Part of perpetuating a positive environment is doing your best to make people feel good. When creating a guest list for a holiday event, keep in mind any issues between guests, especially if it’s a smaller event. Now is, perhaps, not the right time to invite the couple that recently separated, even if you are friends with both parties. Although, if it’s a larger event, it may be in good form to call each, inform them of the other’s invitation, and let them decide on their own. The same principle applies to friends you know who might not get along. A more private setting would be a better time to help bridge those gaps, not a holiday party.

In these modern times, we are all attached to our phones and devices. During this time of togetherness, love, and spirituality, I encourage you to put all the electronics away. Have one person serve as a designated photographer, and promise to post the photos to a mutual private site that members of the party can access later. This will free everyone up to just engage with each other, speak to each other with the necessary eye contact, and focus on the activities in front of them. This goes for the kids, as well. Family and friend time is precious, and time goes so fast. By unplugging a little during the holidays, you might notice that time will slow down a bit and you can appreciate the glory of the season. For some people, this is one of the few times they see certain people the entire year. Enjoy the time together.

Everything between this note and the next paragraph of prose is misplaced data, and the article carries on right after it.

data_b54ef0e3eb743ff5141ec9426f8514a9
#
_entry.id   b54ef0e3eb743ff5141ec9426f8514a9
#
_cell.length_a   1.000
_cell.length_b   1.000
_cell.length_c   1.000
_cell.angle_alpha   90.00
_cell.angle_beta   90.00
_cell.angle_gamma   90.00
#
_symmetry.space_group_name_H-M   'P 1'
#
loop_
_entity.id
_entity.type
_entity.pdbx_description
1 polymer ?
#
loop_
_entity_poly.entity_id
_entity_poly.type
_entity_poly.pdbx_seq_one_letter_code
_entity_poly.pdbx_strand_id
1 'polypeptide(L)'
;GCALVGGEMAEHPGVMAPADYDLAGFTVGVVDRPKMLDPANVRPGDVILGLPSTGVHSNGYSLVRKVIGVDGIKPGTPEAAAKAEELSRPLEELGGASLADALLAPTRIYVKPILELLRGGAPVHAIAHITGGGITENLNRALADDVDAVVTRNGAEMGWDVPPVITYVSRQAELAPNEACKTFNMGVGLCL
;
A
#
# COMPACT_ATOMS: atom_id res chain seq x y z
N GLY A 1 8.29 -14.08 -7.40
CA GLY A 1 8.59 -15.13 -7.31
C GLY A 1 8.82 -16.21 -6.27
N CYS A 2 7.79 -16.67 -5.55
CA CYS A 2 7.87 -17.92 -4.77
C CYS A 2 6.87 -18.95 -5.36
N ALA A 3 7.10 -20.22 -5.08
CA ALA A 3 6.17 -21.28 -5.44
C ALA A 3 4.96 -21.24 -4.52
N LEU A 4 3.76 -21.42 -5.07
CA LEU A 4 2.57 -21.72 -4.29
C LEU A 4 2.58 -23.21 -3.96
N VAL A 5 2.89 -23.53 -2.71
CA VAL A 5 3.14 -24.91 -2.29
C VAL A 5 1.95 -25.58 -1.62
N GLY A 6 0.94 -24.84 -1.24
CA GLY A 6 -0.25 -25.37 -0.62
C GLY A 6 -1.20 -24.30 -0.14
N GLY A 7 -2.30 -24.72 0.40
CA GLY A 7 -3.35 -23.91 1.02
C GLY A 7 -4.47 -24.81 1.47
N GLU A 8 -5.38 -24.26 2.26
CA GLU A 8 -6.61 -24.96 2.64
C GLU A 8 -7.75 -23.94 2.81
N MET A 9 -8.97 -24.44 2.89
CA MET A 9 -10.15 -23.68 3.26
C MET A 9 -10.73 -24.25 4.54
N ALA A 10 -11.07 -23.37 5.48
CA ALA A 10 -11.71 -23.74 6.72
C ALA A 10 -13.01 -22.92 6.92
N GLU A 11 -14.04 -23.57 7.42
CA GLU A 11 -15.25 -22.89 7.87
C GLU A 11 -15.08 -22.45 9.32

The Etiquette Exit

When it’s time to depart, don’t ever “ghost” or simply disappear. No matter who has thrown the party or what time you need to leave, find them and graciously say your short farewell and holiday wishes. If they are speaking to someone at the time, politely wait a second. Once they see you, they will likely temporarily break off their conversation to say a quick goodbye. This is not the time for the long conversation, but if you simply take off, it can leave a negative impression on the host.

Etiquette may seem like a whole bunch of rules, and that can be daunting. But really it’s a system to help make life moments smooth, elegant, and positive for everyone involved. Most of these rules have always been in place, with some adaptation for our modern times. Just remember that a little bit of effort towards other people has a massive impact. These simple tips will help you maintain lovely relationships with your friends, coworkers, and family members, while helping you maximize the joy of the holiday season.